What Is the Difference Between MP4, AVI & MPEG?

By Deborah Lee Soltesz

Our modern computer age gives you the option to capture, create, edit and distribute your films completely using digital technologies. There are many video file formats you can choose from, each with different features and benefits. AVI, MP4 and MPEG are among the video file formats that stand out from the crowd in terms of sheer popularity.

Video Container Formats

MP4, AVI and MPEG are video file formats, also called "container formats." In the context of digital video, containers are a collections of files encompassing all the components of a video. The components of MP4, AVI, MPEG and other containers may include video, audio, subtitles and chapter information. Each container format supports different video and audio formats, compression types and other details, giving each format benefits and disadvantages over the others.


Microsoft's AVI format is an uncompressed video format. Video compression techniques are designed to reduce file size, but in doing so, they reduce the quality of the video. Video stored in AVI format retains its original quality. However, since there is no compression, the file size of an AVI video can be extremely large. AVI format supports a wide range of video and audio formats and variable frame and bit rates. It does not support menus or streaming. These features make AVI an excellent format for storing and editing video, but a poor format for distributing video via the Internet or physical media.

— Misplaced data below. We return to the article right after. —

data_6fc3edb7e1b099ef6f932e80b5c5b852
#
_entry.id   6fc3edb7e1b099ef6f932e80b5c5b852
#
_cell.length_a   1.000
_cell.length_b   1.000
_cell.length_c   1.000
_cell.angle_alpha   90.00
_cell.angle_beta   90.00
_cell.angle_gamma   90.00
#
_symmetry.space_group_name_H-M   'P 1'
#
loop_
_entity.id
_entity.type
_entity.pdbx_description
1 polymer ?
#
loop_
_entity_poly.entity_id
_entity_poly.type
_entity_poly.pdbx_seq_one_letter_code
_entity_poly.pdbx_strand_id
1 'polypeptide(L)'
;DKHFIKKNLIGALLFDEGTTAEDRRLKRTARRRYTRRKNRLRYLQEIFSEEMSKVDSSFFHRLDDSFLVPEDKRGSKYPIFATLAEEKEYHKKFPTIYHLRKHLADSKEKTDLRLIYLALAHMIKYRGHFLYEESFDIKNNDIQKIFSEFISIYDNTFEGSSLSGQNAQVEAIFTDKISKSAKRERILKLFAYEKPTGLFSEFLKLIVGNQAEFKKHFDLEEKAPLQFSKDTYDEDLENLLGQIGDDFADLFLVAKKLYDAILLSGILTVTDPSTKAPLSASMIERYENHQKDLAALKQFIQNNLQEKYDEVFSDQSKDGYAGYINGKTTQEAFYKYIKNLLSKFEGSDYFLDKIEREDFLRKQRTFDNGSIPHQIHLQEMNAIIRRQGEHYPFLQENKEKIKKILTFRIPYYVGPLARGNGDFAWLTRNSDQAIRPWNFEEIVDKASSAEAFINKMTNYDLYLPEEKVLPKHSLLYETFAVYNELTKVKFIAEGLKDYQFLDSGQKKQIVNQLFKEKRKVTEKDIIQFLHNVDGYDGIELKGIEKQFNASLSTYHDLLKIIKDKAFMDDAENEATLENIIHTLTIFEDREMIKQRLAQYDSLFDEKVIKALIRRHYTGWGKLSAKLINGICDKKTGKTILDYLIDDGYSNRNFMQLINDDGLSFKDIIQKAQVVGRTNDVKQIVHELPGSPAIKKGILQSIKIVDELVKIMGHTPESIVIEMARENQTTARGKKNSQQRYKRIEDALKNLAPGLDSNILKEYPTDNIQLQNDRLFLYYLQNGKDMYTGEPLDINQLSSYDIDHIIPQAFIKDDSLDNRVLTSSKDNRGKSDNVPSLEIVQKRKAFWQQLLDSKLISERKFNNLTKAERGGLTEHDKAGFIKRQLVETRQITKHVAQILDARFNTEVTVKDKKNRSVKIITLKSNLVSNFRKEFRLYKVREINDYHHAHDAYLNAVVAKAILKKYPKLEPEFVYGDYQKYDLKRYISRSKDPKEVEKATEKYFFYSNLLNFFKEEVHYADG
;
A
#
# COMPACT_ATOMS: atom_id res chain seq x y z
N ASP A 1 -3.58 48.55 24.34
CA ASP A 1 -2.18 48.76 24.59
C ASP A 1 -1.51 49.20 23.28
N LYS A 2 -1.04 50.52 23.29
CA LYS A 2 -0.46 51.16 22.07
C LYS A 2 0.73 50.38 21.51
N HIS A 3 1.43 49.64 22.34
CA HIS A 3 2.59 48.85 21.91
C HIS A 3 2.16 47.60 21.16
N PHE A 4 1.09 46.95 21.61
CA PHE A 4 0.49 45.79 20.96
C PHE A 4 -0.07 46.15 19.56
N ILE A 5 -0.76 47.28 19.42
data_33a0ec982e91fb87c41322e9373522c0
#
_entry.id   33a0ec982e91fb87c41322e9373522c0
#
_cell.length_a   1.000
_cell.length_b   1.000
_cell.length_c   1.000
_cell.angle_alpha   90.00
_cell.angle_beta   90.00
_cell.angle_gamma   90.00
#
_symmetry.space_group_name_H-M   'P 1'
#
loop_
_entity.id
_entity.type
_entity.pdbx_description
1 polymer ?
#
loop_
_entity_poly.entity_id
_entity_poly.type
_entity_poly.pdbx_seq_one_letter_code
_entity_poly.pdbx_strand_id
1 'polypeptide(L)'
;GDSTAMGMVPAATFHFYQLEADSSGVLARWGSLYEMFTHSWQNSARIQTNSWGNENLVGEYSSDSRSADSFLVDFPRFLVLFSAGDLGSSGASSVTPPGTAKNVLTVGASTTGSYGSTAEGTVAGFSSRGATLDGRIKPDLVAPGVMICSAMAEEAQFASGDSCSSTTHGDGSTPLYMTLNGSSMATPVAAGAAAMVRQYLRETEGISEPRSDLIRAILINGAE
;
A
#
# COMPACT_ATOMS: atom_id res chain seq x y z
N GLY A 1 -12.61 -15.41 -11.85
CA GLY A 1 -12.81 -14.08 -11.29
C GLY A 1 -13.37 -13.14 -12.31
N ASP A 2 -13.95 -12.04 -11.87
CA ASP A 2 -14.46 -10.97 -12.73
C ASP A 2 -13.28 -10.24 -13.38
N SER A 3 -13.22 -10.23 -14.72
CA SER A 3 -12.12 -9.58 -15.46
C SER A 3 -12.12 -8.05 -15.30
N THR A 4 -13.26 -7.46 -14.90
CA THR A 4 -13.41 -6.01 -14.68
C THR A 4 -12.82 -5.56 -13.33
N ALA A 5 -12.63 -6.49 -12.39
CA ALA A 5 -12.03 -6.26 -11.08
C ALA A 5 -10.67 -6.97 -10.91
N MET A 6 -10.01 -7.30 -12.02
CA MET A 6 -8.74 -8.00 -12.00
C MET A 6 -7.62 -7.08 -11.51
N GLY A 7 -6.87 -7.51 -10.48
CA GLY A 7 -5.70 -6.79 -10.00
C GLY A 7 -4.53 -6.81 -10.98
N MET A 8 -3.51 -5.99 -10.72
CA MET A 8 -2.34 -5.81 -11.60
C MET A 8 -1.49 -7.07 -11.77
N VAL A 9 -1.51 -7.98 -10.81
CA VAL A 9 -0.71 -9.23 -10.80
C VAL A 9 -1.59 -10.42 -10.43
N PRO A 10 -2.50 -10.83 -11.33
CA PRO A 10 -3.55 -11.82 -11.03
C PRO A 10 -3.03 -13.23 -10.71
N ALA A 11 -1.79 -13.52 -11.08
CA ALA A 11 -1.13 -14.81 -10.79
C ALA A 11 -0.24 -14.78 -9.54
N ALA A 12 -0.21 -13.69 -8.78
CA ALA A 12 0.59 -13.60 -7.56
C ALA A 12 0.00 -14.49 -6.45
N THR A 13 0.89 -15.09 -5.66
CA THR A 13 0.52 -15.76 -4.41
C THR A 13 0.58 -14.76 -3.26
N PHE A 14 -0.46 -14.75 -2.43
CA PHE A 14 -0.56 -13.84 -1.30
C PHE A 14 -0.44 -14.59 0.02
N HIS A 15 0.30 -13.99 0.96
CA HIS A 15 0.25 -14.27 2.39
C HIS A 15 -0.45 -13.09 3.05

MP4, also known as MPEG-4, is one of the latest in a long line of MPEG video formats developed by the Moving Picture Experts Group. MP4 supports compression, subtitles, multiple data types and streaming. Due to the efficient trade-off between video quality and file size and streaming support, MP4 is commonly used to distribute video via the Internet. It is also commonly supported in video editors and allows the use of lossless compression codecs, enabling you to manage your entire workflow in MP4 format.


MPEG is an older, compressed video file format that uses MPEG-1 or MPEG-2 compression. It is commonly used to distribute video on the Internet and DVDs. It does not support lossless compression and does not feature some of the flexibilities of other formats, making it a poor format for editing video. MPEG has long been a standard, is well supported in most browsers and video players and supports streaming, making it a good choice for end product video distribution via the Internet and DVD.

Choosing a Video File Format

The ultimate consideration when choosing among AVI, MP4 and MPEG is how you plan to use the video file. As a filmmaker performing extensive video creation and editing, AVI or MP4 will serve your purpose well. MP4 or MPEG are both good formats for distributing your finished work on your website. MPEG is the popular choice for creating video archives of video converted from DVDs. Additional points to consider are your software tools, available file storage and required video features.